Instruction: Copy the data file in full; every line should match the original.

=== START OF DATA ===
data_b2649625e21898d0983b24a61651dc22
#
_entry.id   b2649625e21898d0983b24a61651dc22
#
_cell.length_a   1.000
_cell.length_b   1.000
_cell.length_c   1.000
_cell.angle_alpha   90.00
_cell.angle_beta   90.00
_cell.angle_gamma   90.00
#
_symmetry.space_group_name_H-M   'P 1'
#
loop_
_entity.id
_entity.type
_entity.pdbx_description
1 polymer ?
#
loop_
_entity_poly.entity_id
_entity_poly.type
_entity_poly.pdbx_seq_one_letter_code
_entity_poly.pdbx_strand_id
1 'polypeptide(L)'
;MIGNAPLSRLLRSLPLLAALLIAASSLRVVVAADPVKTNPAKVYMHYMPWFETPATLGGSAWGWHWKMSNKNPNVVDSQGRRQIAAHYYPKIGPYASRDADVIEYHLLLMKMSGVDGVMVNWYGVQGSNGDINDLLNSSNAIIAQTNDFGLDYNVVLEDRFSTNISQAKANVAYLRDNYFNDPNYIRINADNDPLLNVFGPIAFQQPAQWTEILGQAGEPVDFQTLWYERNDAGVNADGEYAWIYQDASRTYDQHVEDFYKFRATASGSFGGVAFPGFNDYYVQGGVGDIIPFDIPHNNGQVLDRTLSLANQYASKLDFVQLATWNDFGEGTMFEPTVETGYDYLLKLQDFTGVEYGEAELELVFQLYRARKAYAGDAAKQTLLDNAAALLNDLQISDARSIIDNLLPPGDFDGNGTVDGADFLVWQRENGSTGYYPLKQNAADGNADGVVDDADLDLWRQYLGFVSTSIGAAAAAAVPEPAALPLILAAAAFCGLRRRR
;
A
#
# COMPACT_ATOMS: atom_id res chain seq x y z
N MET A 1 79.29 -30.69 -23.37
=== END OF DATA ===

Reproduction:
data_b2649625e21898d0983b24a61651dc22
#
_entry.id   b2649625e21898d0983b24a61651dc22
#
_cell.length_a   1.000
_cell.length_b   1.000
_cell.length_c   1.000
_cell.angle_alpha   90.00
_cell.angle_beta   90.00
_cell.angle_gamma   90.00
#
_symmetry.space_group_name_H-M   'P 1'
#
loop_
_entity.id
_entity.type
_entity.pdbx_description
1 polymer ?
#
loop_
_entity_poly.entity_id
_entity_poly.type
_entity_poly.pdbx_seq_one_letter_code
_entity_poly.pdbx_strand_id
1 'polypeptide(L)'
;MIGNAPLSRLLRSLPLLAALLIAASSLRVVVAADPVKTNPAKVYMHYMPWFETPATLGGSAWGWHWKMSNKNPNVVDSQGRRQIAAHYYPKIGPYASRDADVIEYHLLLMKMSGVDGVMVNWYGVQGSNGDINDLLNSSNAIIAQTNDFGLDYNVVLEDRFSTNISQAKANVAYLRDNYFNDPNYIRINADNDPLLNVFGPIAFQQPAQWTEILGQAGEPVDFQTLWYERNDAGVNADGEYAWIYQDASRTYDQHVEDFYKFRATASGSFGGVAFPGFNDYYVQGGVGDIIPFDIPHNNGQVLDRTLSLANQYASKLDFVQLATWNDFGEGTMFEPTVETGYDYLLKLQDFTGVEYGEAELELVFQLYRARKAYAGDAAKQTLLDNAAALLNDLQISDARSIIDNLLPPGDFDGNGTVDGADFLVWQRENGSTGYYPLKQNAADGNADGVVDDADLDLWRQYLGFVSTSIGAAAAAAVPEPAALPLILAAAAFCGLRRRR
;
A
#
# COMPACT_ATOMS: atom_id res chain seq x y z
N MET A 1 79.29 -30.69 -23.37